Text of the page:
Fertilize them with a balanced, water-soluble fertilizer in the fall, just when their growing season is starting. Do it every month or once in six weeks. Stop fertilizing in late spring.

How to Propagate Aeoniums

Propagation of Aeoniums can be done by either leaf propagation or through cuttings. To propagate through a leaf, gently take off a healthy leaf by wiggling it back and forth, up and down.

Allow the leaf to callus over for a few days. Then, place it on a tray of dirt, and it will start forming a baby plant after a few weeks.

To propagate Aeoniums through cuttings, take a cutting just below the terminal rosette. Let it callus over for a few days and plant directly in a pot. You could also place it on a tray of dirt and let it develop roots before planting.

It is also possible to grow Aeoniums through seeds. Aeoniums are self-seeding in an ideal outdoor environment. When you are starting your own seeds, you have to remember that succulent seedlings can be quite delicate.

They need protection from the harsh sunlight and require more frequent watering than a developed succulent.

Whatever technique you use for propagation, make sure to do it in August, when they are actively growing.

It is easier for baby plants to develop roots and establish themselves in the growing season than in dormant.

Flowering in Aeonium

The flowering phenomenon in aeonium can be viewed as a bittersweet experience. When an aeonium rosette flowers, it dies. Thankfully, not all rosettes flower at the same time.

So you will have offsets to replace the dying rosette, and your plant lives on.

These plants start blooming in late winter to spring.

Unlike other rosette succulents, Aeoniums have flowers with free petals that are normally in either six or twelve sections.

They have tiny daisy-like flowers arranged naturally in a pyramid shape.

Is Repotting Necessary?

Typically, Aeoniums do not have an extensive root system and require very less amount of soil. So, repotting can be done every two to three years.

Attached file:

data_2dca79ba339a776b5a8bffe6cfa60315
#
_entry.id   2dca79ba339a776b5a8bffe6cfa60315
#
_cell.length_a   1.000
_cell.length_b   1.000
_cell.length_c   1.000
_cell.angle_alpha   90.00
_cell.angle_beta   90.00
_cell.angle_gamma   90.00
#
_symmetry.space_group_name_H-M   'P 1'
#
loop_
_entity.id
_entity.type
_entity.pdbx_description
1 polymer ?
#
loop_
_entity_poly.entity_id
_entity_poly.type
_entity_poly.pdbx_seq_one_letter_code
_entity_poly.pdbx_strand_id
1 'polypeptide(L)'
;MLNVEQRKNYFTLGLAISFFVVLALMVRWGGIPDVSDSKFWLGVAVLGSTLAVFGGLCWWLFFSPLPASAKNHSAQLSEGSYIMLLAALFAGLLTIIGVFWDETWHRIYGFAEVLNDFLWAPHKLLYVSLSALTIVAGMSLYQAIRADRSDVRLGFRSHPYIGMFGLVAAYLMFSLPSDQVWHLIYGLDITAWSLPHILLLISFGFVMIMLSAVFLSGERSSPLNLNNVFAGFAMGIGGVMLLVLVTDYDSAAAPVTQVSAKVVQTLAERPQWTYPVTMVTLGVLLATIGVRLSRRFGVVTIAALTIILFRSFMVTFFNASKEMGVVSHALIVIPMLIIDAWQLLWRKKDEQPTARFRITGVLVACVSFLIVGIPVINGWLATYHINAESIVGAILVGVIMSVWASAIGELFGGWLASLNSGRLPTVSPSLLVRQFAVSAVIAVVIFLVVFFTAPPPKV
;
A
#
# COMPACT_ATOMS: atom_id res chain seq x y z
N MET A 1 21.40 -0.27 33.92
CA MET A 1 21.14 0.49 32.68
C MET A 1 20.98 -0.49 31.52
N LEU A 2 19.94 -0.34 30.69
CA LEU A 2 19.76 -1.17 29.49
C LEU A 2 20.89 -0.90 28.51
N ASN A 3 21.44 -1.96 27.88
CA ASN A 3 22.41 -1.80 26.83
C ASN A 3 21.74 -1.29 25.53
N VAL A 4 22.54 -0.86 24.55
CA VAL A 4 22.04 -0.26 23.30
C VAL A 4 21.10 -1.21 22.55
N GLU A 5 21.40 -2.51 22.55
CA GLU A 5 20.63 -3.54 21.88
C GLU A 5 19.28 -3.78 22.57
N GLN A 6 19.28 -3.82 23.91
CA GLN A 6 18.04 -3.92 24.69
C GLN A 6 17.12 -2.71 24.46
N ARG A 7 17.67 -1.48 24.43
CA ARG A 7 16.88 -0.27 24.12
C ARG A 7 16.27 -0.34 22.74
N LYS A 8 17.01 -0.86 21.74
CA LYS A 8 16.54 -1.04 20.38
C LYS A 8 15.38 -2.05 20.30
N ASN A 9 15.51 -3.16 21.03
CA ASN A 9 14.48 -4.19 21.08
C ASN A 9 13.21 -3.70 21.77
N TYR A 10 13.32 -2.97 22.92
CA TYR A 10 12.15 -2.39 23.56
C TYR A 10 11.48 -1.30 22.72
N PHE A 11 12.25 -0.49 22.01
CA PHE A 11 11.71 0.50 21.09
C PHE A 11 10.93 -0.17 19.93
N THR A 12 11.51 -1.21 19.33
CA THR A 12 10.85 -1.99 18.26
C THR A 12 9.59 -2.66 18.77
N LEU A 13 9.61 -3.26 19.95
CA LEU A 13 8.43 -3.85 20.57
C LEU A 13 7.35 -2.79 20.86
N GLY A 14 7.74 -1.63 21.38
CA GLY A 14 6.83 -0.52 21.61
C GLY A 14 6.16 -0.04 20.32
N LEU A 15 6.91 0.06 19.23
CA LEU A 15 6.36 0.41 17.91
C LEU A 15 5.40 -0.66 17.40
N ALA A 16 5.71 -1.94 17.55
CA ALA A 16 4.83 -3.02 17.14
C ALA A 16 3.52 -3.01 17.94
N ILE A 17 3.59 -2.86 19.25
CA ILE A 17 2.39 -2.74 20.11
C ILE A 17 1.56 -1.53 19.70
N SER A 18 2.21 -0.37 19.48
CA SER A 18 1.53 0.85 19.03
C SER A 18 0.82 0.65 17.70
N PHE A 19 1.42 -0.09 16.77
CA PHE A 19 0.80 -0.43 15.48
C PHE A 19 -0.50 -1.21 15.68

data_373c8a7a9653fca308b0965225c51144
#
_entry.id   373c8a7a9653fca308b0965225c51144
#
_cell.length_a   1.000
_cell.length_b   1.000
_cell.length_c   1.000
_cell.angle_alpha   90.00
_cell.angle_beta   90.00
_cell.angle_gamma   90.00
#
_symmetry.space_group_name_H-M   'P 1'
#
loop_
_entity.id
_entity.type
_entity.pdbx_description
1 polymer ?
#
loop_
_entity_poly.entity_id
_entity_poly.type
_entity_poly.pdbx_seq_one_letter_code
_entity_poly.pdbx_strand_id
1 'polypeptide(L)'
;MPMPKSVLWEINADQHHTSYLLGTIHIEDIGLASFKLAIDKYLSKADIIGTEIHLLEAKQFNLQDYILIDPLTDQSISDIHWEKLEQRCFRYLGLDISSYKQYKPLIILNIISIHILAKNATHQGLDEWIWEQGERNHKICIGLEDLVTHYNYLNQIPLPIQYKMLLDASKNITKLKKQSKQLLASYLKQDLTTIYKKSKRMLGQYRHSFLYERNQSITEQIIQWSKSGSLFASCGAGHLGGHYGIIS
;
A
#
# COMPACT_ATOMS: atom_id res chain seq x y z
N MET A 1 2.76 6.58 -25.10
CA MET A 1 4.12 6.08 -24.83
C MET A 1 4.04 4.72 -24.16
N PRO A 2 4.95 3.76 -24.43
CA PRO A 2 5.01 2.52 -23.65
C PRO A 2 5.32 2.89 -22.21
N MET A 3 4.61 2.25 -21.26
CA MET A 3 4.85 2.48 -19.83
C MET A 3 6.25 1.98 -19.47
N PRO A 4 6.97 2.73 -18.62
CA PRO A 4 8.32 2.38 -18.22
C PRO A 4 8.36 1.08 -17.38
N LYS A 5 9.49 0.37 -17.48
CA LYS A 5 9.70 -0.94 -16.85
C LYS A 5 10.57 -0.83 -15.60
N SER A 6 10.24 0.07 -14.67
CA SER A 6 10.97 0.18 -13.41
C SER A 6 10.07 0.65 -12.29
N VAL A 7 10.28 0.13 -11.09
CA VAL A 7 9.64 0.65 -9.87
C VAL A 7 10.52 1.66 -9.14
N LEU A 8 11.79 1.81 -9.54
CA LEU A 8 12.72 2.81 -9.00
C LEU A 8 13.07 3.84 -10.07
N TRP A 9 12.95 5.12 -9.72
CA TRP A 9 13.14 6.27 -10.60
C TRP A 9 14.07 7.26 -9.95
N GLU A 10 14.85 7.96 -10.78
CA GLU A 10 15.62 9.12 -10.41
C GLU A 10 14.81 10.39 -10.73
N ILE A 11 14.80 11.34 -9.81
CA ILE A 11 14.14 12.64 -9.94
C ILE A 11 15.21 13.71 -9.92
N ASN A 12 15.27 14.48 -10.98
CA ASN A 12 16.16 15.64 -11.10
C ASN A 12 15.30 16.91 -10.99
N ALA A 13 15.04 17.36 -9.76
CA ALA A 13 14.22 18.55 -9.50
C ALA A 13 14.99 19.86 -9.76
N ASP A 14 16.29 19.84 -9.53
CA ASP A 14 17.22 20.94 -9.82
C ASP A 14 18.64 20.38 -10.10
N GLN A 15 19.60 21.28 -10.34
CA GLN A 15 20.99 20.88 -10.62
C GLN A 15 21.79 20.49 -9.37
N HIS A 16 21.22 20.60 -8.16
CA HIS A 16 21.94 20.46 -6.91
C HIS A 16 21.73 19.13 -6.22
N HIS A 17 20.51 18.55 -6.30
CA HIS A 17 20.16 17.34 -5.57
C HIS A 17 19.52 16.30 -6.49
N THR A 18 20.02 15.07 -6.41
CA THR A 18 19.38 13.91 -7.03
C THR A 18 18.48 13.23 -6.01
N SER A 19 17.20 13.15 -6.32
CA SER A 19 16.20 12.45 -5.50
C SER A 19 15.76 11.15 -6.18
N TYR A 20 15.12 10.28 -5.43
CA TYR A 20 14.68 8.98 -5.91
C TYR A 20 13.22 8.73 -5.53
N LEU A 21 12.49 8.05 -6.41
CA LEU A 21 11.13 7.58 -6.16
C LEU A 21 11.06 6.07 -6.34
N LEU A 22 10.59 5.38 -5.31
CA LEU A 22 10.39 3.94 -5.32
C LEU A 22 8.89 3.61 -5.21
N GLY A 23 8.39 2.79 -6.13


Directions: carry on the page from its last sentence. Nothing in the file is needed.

When repotting, make sure to water them a day or two before.

Always repot Aeoniums in the fall, at the start of their growing season. Tap away any old soil and clean the roots with clean water if necessary.

Use fresh soil to repot them in a slightly bigger pot. Easy, right?

Brown Marks on Aeoniums?

Aeoniums are tender succulents and are highly susceptible to get bruised. Any form of impact on the leaves can cause it to bruise.

Harsh afternoon sunlight can also cause sunburns. So if you see brown spots on your Aeonium leaves, those aren’t a big threat but you can minimize the bruises by handling them carefully.

Easy to Care for Aeonium Varieties

Aeonium arboreum:

One of the easiest to grow aeoniums, aeonium arboreum have bright green rosettes that form on a branching stem.

Aeonium arboreum “Zwartkop

They are also known as the black rose since they have a deep, almost black shade of burgundy.

Aeonium haworthii “Kiwi

These varieties can grow up to 4 inches wide. The rosette is green colored with a hint of red on the tips and yellow center.

Aeonium  “Sunburst”

The rosettes grow up to 1 foot wide under ideal environment. They have pale yellow colors, mostly with white and green stripes and pink tips.

Conclusion

Aeoniums are a fantastic type of succulents to own.

They are relatively low-maintenance and really brighten up any room.

With little care and setting up the right environment, Aeoniums thrive without any intervention from their human friends.